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Wisconsin football notebook: Gary Andersen talks offensive line, special teams and Tennessee Tech

Gary Andersen spoke to the media for the first time since the victory over UMass Saturday. He spoke about the play of his offensive line, the areas of special teams that concern him moving forward and what to expect this weekend against Tennessee Tech.

Jeff Hanisch-USA TODAY Sports

After capturing his first victory as head coach of the Wisconsin Badgers, Gary Andersen sat down to reflect on the weekend that was, and give insight into what the future holds for his team.

Andersen mentioned in the press conference that true freshman running back Austin Ramesh will be activated for this week after Derek Watt went down with an injury in the UMass game.  Andersen said that Derek Straus "did some good things" in Watt's absence on Saturday.

Offensive line proves its strength

The running game got all of the attention this past weekend as the Badgers had three backs rush for over 100-yards for the second time in their past three games (Big Ten Championship Game last December), but a majority of the credit should be thrown in the direction of the offensive line, and in particular Ryan Groy.

"The big thing is that there was movement on the offensive line, and there was consistent blocking," Andersen said. "Ryan Groy did as good of a job as I've ever seen coming around the power play and hitting the next level; he was tremendous at it."

As for improvements with the line, Andersen is hoping that those five can get their pad levels down a little bit because then it will help move the line of scrimmage even more.

Andersen added that if the line blocks as well as it did, and the running backs run like they did last week, then the Badgers are going to be a pretty good team moving forward.

Special teams

"Our special teams needs to improve," Andersen said. Short, sweet, and to the point.

More specifically, Andersen believes that the Badgers need to improve on their kickoff coverage because while some may view UMass getting the ball at the 25- or 26-yard line nearly every time as a success, it does you no good when you just have one guy making a tackle.

"It means that they were just one broken tackle away from being a huge play, and that will hurt us and that will haunt us," Andersen said.

Punt coverage was also something that Andersen mentioned needs working on between now and Tennessee Tech. The Badgers cannot afford to put the ball on the ground three times on punt returns, like they did against UMass, because if they do not address it then, as Andersen put it, "we'll all be sitting in here with a loss one day."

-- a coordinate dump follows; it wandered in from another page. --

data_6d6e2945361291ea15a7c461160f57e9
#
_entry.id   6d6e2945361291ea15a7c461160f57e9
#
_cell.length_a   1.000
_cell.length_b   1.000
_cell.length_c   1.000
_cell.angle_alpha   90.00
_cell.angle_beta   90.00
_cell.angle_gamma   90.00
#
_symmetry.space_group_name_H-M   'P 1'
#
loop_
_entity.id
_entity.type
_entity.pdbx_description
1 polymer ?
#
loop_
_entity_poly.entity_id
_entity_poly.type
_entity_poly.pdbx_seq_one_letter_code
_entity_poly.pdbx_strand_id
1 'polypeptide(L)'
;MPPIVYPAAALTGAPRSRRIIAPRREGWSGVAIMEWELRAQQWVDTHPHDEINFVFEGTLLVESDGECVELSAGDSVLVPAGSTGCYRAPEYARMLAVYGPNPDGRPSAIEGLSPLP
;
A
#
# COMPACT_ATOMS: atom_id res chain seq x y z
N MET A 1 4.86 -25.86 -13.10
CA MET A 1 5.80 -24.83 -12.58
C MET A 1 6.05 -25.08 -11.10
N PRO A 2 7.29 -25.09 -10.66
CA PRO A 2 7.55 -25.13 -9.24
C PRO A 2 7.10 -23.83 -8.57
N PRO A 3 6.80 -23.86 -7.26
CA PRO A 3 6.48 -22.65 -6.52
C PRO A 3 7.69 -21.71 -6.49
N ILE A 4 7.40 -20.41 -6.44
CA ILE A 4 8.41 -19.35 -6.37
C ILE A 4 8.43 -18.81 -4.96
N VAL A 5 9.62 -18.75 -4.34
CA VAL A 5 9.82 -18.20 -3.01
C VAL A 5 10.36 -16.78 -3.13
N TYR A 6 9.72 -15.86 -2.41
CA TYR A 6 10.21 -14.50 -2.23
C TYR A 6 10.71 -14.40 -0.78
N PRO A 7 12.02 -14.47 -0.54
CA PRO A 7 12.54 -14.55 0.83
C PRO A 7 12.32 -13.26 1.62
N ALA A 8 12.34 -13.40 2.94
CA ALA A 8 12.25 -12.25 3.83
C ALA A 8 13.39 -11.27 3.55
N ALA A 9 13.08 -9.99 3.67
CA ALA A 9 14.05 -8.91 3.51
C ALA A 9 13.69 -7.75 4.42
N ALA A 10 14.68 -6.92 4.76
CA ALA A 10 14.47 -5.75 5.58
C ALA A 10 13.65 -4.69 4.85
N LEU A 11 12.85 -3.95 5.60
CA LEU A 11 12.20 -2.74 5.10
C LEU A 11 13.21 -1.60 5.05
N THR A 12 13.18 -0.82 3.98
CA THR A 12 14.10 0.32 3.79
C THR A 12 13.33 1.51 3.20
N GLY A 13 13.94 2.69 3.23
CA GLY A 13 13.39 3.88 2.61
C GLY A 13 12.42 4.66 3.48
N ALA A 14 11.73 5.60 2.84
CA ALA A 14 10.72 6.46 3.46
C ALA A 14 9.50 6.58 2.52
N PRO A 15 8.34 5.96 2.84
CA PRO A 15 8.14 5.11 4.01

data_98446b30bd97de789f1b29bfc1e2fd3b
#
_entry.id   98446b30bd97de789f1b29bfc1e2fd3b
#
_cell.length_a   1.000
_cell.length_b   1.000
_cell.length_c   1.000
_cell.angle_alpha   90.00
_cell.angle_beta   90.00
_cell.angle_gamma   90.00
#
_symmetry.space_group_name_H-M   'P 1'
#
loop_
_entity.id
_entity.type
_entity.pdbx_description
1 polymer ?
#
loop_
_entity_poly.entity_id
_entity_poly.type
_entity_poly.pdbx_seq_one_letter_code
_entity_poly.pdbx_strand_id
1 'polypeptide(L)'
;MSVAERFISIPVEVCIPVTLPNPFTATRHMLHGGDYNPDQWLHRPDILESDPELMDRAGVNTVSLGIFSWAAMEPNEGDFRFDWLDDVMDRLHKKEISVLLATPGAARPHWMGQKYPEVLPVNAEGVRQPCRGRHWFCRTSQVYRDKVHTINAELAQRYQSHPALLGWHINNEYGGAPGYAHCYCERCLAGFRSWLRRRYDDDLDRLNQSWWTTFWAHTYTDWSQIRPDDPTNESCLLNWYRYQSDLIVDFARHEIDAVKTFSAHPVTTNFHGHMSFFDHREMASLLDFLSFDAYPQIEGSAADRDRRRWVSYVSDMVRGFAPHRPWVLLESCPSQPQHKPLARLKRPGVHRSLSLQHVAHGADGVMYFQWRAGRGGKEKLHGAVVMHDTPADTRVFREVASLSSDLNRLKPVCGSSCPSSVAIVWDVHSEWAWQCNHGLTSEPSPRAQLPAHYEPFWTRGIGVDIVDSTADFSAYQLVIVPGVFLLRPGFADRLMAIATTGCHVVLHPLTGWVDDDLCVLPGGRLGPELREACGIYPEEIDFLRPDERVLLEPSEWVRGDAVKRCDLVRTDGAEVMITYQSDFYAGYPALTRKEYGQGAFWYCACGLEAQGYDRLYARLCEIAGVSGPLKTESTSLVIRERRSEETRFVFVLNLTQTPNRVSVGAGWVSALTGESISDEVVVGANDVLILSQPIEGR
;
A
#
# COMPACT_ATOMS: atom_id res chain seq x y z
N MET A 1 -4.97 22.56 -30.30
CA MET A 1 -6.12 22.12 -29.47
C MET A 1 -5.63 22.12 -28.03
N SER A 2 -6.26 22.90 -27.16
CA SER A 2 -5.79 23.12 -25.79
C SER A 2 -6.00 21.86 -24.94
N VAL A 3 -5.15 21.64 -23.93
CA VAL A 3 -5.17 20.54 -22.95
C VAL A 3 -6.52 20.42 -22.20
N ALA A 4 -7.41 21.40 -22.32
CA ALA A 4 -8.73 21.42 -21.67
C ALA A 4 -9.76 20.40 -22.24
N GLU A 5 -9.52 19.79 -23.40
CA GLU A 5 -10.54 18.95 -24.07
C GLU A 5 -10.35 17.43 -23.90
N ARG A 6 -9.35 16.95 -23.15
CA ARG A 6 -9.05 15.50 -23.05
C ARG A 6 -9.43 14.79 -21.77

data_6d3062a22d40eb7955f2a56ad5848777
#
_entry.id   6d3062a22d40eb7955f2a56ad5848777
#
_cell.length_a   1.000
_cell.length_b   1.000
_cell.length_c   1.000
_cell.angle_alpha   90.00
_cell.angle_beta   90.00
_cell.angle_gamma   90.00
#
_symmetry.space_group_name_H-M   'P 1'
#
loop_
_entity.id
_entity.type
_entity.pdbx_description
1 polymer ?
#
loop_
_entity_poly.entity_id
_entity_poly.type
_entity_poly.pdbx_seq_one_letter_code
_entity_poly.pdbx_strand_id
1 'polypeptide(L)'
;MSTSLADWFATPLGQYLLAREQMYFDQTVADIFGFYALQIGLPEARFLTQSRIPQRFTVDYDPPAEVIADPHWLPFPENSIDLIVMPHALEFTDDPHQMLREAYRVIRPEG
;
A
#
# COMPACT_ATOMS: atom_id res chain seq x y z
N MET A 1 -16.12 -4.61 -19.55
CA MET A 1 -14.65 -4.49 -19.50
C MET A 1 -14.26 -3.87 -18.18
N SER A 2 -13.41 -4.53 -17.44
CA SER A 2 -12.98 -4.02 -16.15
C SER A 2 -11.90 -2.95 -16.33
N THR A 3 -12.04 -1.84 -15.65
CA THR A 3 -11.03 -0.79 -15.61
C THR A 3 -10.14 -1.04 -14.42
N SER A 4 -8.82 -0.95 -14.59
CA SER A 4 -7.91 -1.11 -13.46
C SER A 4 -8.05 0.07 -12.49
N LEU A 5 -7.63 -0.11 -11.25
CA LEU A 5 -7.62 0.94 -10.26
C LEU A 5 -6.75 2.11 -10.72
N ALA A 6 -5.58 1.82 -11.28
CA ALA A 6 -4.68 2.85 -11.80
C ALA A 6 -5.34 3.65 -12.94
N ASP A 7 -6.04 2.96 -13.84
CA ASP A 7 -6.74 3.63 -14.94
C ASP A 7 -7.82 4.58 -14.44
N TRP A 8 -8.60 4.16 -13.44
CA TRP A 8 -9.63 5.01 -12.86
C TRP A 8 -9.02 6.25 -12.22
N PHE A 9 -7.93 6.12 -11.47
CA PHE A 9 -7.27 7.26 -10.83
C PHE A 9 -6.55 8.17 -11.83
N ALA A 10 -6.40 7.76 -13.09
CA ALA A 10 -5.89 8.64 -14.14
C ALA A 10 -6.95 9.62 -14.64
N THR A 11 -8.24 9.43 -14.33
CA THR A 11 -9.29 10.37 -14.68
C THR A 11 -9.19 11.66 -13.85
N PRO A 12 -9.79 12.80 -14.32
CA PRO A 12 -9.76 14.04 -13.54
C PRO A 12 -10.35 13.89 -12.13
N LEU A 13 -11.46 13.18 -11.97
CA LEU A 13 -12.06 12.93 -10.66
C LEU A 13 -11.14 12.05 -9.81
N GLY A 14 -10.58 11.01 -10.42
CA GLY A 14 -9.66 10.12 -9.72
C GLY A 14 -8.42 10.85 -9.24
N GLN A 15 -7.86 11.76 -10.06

The Badgers need to get their punt coverage figured out before Saturday because Ladarius Vanlier returned a punt 93-yards for a touchdown in the Golden Eagles' 63-7 win over Cumberland last week.

As for other areas that concerned the first-year Badgers head coach, "Our PAT field goal protection had some definite leakage in it," Andersen said. "It's our fault as coaches, and we need to coach it better, but our technique was not good enough and in some of those scenarios [UMass] did not take advantage of it, but it's on film and teams will take advantage of it now."

Tennessee Tech

Andersen says that the Golden Eagle's offense is wide open and that they, "have some kids that can run." As, what Andersen calls a "true spread offense," Tech gives opposing defenses all that they can handle.

What's important about playing the spread offense of Tennessee Tech is that it gives the Badgers some preparation for offenses like Arizona State, Northwestern, and Ohio State that they will see down the road. More specifically, Tech's quarterback, Darian Stone, could give the Badgers extra practice needed to stop Braxton Miller when they travel to Columbus on September 28.

"He is a dual-threat quarterback," Andersen said of Stone, "and they run the ball with the option threat and with the true quarterback run play. It's very difficult to defend, you have to be on guard, and it will be good preparation for us, but we're not worried about defending the future, we're worried about defending these guys."

Quick hits:

-- While Sam Arneson and Jacob Pedersen combined for 40 percent of the Badger's receptions on Saturday, Andersen said that he and offensive coordinator Andy Ludwig plan on utilizing the tight ends more in the passing game going forward.

"We're looking to get the tight ends more involved in the throw game as we move forward and we're excited about that opportunity," Andersen said, "so that's definitely worth noting."

-- Ryan Groy believes that the offensive line will be the best looking group come Saturday as the Badgers sport their new alternate red helmets.

"I think we'll look the best in the red helmets," Groy said. "We just have a great looking group with a couple of good mustaches."

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